Over 100 protestors gathered on Main Street during the Sundance Film Festival on January 21 to show solidarity for Palestine and protest Israel, U.S. president Joe Biden, Israeli prime minister Benjamin Netanyahu, the media they see as complicit, and attendees of Sundance for remaining silent about Israel’s war inside the Gaza Strip.
The “Let Gaza Live” protest kicked off shortly before 1 p.m. MT on Sunday, with demonstrators gathering at Kimball Junction bus station before marching on Main Street and settling just in front of the “Pizza and Noodle” restaurant. Protestors carried Palestinian flags, signs, and banners with expressions like “Ceasefire Now,” “Deplatform Zionism,” and “Let Gaza Live,” among many others.
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The group was led in a series of chants for 15 minutes before leaders of the group paused to deliver speeches through a megaphone, all while a handful of other counter-protesting passersby began shouting from across the street in defense of Israel and calling out Hamas. One brandished an Israeli flag and with his own microphone began reciting names of individuals killed in the Hamas attack on October 7, while another shouted at the demonstrators that their words were antisemitic.
As for the pro-Palestinian protestors: “Genocide Joe, what do you say? How many kids did you kill today,” the group chanted in condemnation of President Biden for not having achieved a cease fire from behind the scenes — the U.S. is the closest ally of Israel, especially in terms of military and financial support. “Netanyahu, what do you say? How many kids did you bomb today?”
Other chants included “From the sea to the river Palestine will live forever/from the river to the sea Palestine will be free,” “Resistance is justified when people are occupied,” and “Shame!”
One of the lead organizers of the demonstration at one point shouted “Shame on Sundance” but later said that the group was not protesting Sundance but those attending the festival who they believe are “sleepwalking” and ignoring the ongoing violence in Gaza. The group also called out the complicity of the news media for failing to mention Palestinians in the coverage of the attacks.
Another demonstrator speaking to the crowd gave Biden a list of demands and threatened to vote the president out in the election this coming November if they are not met, including to “recognize Palestine” and “rebuild Gaza.”
The protest remained peaceful, and the group was accompanied by a security group that called themselves Armed Queers of Salt Lake City. A group of about a half dozen guards wearing pink bandana armbands arrived around noon and surveyed the scene. Park City Highway patrol also lined the opposite end of the street, and Main Street was blocked with a city bus. However, other Sundance attendees still walked up and down Main Street while the demonstration was ongoing.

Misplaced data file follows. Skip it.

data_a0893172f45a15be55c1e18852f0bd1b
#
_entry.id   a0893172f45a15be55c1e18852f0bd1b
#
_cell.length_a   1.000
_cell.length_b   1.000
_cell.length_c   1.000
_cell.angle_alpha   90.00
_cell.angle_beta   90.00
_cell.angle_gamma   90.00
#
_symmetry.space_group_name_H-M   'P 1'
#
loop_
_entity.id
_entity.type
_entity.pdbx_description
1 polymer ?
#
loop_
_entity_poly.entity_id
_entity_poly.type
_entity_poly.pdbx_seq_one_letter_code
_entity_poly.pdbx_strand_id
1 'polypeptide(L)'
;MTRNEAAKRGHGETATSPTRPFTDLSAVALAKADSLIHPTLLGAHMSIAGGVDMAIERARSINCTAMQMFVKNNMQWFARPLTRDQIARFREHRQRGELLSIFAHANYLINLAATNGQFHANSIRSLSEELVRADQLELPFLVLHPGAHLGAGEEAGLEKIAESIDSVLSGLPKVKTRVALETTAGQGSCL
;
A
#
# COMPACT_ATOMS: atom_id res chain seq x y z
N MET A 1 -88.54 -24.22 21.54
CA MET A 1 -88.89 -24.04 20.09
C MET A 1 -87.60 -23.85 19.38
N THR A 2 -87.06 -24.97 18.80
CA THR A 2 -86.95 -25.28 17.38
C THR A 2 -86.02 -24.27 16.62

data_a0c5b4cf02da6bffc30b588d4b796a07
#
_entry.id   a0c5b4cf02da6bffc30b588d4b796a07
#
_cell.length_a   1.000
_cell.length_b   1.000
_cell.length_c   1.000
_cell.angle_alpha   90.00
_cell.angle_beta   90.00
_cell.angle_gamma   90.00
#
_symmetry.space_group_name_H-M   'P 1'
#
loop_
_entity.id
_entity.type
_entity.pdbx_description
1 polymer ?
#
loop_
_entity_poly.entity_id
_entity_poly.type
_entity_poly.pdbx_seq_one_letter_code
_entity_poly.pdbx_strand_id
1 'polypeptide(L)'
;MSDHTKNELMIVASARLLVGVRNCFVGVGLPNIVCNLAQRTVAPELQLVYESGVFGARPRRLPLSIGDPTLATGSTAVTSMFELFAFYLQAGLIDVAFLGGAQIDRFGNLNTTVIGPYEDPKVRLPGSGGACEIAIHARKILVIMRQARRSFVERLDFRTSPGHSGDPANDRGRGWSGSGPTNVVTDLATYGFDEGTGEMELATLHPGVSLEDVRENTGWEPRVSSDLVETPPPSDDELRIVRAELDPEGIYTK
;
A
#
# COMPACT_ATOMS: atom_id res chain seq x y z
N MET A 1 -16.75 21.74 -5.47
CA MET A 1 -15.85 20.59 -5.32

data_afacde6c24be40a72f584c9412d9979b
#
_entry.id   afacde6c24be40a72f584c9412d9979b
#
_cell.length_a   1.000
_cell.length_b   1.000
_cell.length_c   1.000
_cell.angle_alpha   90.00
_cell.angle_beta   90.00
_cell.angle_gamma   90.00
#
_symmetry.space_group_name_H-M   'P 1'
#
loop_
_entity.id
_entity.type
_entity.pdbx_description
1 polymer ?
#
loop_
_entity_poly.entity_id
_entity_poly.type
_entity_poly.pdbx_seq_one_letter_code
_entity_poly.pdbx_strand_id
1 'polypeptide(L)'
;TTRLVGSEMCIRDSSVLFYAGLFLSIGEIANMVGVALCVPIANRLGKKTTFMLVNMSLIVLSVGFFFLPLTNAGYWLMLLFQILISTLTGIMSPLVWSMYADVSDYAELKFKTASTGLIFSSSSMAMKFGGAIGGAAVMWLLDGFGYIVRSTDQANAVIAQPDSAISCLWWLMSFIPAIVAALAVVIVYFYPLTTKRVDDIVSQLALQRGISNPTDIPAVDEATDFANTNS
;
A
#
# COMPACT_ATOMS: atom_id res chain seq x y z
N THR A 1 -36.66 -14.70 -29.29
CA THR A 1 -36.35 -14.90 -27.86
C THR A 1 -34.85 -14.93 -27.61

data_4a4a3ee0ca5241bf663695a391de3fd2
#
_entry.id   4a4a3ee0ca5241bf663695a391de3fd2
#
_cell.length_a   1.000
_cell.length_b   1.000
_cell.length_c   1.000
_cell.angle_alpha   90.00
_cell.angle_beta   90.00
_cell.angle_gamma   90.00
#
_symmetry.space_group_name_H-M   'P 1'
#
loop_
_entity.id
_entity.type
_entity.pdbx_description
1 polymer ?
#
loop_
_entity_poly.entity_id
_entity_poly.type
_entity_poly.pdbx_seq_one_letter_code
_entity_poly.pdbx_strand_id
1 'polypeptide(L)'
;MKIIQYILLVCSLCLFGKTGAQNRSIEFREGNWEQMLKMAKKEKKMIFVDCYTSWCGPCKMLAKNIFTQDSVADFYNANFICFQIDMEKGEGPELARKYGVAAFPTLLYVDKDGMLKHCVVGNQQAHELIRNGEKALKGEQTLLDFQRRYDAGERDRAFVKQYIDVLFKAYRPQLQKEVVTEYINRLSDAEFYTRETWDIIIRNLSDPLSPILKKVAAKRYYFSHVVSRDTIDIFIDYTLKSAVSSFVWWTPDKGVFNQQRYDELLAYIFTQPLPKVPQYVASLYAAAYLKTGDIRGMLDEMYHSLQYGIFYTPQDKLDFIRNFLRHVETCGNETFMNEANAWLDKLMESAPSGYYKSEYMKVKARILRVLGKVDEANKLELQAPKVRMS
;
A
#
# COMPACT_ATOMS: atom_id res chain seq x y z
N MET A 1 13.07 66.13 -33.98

Deadline also reported that Melissa Barrera, who was fired from her role in the “Scream” franchise because of statements the production company deemed antisemitic, was also among the Palestinian protestors.
“Pose” star Indya Moore, who is in town for the film “Ponyboi,” also joined the protestors and at one point took the microphone pleading for empathy and peace. “I love everybody. I love people. I have Israeli friends. I have Jewish friends. I have Palestinian friends. Everybody sees what’s happening. They all agree. There needs to be a ceasefire. Stop telling us to hate each other. Stop telling us they hate each other. They also know that the Palestinian children that have been murdered are not responsible for freeing the hostages right now. That’s just the truth, right? The children are innocent.”
As IndieWire reported on Friday, the “Let Gaza Live” protest was scheduled to take place almost at the same time as a panel to highlight representation for Jews and Israelis in the media. Neither the panel nor the demonstration were affiliated with Sundance, and the festival in a statement to press on Friday said “the safety and security of our festival goers is always of concern to us, and we consistently work with local law enforcement to uphold an environment that is welcoming, inspiring, and secure for all our attendees.”
The protestors were made up of entertainment workers and healthcare workers representing a collective of pro-Palestinian groups across Salt Lake City and Utah. Ambreen Khan, one of the organizers, told IndieWire the intention of the protest was “to call the media out for reporting biases that it has had on this topic, specifically things like avoiding calling this a genocide or avoiding using even Palestine when reporting or under-representing the numbers of people that show up.”
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